Table of Contents > Drug > Alteplase Print



Related terms
Author information


    Related terms
    • Brand Names: U.S.: Activase®;Cathflo® Activase®
    • Brand Names: Canada: Activase® rt-PA;Cathflo® Activase®

    • It is used to stop heart muscle problems during a heart attack.
    • It is used to clear blood clots out of catheters.
    • It is used to treat blood clots.
    • Alteplase gets rid of blood clots.


    How to take

    • It is given as a shot into a vein.
    • It is given as a shot into the catheter.

    Missed Dose

    • Call your doctor to find out what to do.


    • This drug will be given to you in a hospital or doctor's office. You will not store it at home.



    • If you have an allergy to alteplase or any other part of this drug.
    • Tell your doctor if you are allergic to any drugs. Make sure to tell about the allergy and what signs you had. This includes telling about rash; hives; itching; shortness of breath; wheezing; cough; swelling of face, lips, tongue, or throat; or any other signs.
    • If you have any of these health problems: Aneurysm, arteriovenous malformations, bleeding problems, brain tumor, injury to the brain or spine in the last 2 months, stroke, surgery on the brain or spine in the last 2 months, or very high blood pressure.


    • Keep a list of all your drugs (prescription, natural products, vitamins, OTC) with you. Give this list to your doctor.
    • If you have had any recent surgery or dental care, talk with your doctor.
    • Check all drugs you are taking with your doctor. This drug may not mix well with some other drugs.
    • Use care to stop injury and avoid falls or crashes.
    • Tell your doctor if you are pregnant or plan on getting pregnant.
    • Tell your doctor if you are breast-feeding.

    Side Effects

    • Very bad bleeding may rarely happen.


    • Change in the health problem being treated. Is it better, worse, or about the same?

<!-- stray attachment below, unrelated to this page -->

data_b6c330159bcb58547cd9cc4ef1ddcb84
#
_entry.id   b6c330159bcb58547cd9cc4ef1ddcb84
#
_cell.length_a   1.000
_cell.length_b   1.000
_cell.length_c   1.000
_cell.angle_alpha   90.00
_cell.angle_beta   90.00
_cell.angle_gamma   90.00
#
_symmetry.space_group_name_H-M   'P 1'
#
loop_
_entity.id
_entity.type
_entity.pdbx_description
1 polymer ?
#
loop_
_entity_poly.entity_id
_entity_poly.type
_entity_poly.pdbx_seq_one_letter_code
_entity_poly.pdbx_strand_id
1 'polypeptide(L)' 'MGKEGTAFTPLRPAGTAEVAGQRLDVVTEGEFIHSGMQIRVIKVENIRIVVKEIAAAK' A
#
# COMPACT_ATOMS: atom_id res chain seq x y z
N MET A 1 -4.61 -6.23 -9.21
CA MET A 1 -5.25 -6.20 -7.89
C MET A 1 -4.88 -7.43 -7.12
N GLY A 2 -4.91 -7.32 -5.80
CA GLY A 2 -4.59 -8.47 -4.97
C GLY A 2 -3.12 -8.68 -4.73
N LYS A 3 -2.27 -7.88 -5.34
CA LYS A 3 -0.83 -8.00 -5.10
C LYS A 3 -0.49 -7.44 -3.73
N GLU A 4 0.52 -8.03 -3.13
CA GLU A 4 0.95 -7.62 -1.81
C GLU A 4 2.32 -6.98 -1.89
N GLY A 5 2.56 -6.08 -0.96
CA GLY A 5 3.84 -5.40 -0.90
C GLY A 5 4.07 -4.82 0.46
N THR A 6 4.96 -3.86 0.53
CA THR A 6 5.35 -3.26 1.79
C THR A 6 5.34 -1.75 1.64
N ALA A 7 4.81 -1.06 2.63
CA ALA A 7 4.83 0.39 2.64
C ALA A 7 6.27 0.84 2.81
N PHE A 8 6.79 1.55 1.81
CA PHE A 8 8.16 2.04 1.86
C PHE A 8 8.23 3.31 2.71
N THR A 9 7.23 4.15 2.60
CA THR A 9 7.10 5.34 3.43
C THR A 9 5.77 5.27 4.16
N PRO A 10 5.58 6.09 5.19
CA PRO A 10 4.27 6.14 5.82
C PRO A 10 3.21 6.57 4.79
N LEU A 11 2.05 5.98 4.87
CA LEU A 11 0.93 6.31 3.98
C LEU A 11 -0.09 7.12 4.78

Contact a healthcare provider

    • If you think there was an overdose, call your local poison control center or ER right away.
    • Signs of a very bad reaction to the drug. These include wheezing; chest tightness; fever; itching; bad cough; blue or gray skin color; seizures; or swelling of face, lips, tongue, or throat.
    • Chest pain or pressure.
    • Any bruising or bleeding.
    • Change in thinking clearly and with logic.
    • Very bad headache.
    • Very bad back pain.
    • Very bad belly pain.
    • Feeling very tired or weak.
    • Any rash.
    • Side effect or health problem is not better or you are feeling worse.

    General Statements

    • If you have a very bad allergy, wear an allergy ID at all times.
    • Do not share your drugs with others and do not take anyone else's drugs.
    • Keep all drugs out of the reach of children and pets.
    • Most drugs may be thrown away in household trash after mixing with coffee grounds or kitty litter and sealing in a plastic bag.
    • In Canada, take any unused drugs to the pharmacy. Also, visit to learn about the right way to get rid of unused drugs.
    • Keep a list of all your drugs (prescription, natural products, vitamins, OTC) with you. Give this list to your doctor.
    • Call your doctor for help with any side effects. If in the U.S., you may also call the FDA at 1-800-FDA-1088 or if in Canada, you may also call Health Canada's Vigilance Program at 1-866-234-2345.
    • Talk with the doctor before starting any new drug, including OTC, natural products, or vitamins.

    Author information
    • Copyright © 1978-2013 Lexi-Comp Inc. All rights reserved.

    Copyright © 2011 Natural Standard (

    The information in this monograph is intended for informational purposes only, and is meant to help users better understand health concerns. Information is based on review of scientific research data, historical practice patterns, and clinical experience. This information should not be interpreted as specific medical advice. Users should consult with a qualified healthcare provider for specific questions regarding therapies, diagnosis and/or health conditions, prior to making therapeutic decisions.

    Search Site